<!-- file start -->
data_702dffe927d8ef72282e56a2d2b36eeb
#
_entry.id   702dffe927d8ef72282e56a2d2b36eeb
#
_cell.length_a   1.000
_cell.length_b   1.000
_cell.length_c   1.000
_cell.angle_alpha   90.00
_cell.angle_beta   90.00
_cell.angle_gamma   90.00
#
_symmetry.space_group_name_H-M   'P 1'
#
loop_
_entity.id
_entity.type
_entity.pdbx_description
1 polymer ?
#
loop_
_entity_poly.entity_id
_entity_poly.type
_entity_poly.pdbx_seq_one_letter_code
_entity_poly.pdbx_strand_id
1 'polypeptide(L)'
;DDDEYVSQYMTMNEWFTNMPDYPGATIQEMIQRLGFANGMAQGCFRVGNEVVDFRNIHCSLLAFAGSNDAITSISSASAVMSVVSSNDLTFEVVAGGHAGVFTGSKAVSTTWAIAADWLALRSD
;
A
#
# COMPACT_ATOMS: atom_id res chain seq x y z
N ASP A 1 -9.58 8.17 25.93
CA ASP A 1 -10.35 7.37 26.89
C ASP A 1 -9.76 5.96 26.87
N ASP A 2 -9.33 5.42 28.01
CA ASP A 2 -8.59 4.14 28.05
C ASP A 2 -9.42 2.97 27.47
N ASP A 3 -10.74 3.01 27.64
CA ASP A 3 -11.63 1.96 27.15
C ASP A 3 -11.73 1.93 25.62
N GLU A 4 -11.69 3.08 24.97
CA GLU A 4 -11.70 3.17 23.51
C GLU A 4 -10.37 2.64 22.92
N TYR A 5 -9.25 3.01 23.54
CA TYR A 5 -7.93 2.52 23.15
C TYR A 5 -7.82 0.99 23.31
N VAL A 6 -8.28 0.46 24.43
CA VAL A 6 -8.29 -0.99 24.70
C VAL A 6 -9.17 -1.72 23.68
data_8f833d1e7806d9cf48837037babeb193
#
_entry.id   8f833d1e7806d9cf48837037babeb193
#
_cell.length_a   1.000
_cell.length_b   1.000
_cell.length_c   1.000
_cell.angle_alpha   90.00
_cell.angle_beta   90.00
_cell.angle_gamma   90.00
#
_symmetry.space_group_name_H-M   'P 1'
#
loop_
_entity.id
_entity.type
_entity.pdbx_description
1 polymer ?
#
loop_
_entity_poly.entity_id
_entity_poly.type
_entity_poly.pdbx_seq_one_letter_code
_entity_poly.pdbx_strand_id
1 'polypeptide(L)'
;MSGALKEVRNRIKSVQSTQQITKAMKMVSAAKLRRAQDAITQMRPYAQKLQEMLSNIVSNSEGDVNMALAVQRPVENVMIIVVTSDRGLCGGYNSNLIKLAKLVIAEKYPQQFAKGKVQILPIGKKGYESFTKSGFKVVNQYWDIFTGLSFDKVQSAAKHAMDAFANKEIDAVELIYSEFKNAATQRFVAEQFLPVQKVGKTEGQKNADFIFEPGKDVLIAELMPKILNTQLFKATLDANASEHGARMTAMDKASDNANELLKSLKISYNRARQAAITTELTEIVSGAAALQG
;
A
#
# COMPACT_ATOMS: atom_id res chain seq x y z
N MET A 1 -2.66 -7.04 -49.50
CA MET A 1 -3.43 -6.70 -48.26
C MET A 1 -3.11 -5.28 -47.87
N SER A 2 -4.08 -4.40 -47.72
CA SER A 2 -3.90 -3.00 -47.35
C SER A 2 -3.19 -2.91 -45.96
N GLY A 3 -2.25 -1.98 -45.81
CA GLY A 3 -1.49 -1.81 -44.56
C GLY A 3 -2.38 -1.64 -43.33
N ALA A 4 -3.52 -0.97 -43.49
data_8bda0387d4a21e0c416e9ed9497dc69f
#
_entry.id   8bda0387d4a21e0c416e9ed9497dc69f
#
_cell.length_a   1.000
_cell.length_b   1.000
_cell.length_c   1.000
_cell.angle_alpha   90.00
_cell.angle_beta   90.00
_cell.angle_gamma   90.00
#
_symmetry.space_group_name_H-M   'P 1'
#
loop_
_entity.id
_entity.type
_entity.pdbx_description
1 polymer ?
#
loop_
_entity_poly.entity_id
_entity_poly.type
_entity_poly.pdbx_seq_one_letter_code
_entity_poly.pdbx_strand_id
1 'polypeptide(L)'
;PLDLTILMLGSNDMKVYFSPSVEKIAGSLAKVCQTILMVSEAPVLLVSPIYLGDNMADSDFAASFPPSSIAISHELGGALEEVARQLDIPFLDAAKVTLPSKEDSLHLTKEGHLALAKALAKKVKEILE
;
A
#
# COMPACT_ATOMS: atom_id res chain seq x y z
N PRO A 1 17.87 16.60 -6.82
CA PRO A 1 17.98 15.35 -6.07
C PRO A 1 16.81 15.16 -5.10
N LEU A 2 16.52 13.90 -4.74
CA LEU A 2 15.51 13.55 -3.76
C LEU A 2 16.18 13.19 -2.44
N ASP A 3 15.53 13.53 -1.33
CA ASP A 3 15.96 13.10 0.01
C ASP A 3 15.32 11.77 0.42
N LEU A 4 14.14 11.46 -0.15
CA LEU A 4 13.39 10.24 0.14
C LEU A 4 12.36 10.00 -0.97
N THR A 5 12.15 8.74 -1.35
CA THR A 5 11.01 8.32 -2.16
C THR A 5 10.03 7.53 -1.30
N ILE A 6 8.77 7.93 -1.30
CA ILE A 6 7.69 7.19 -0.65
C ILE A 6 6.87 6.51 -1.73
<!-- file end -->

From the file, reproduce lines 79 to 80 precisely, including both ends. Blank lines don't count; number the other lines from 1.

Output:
N MET A 1 -2.66 -7.04 -49.50
CA MET A 1 -3.43 -6.70 -48.26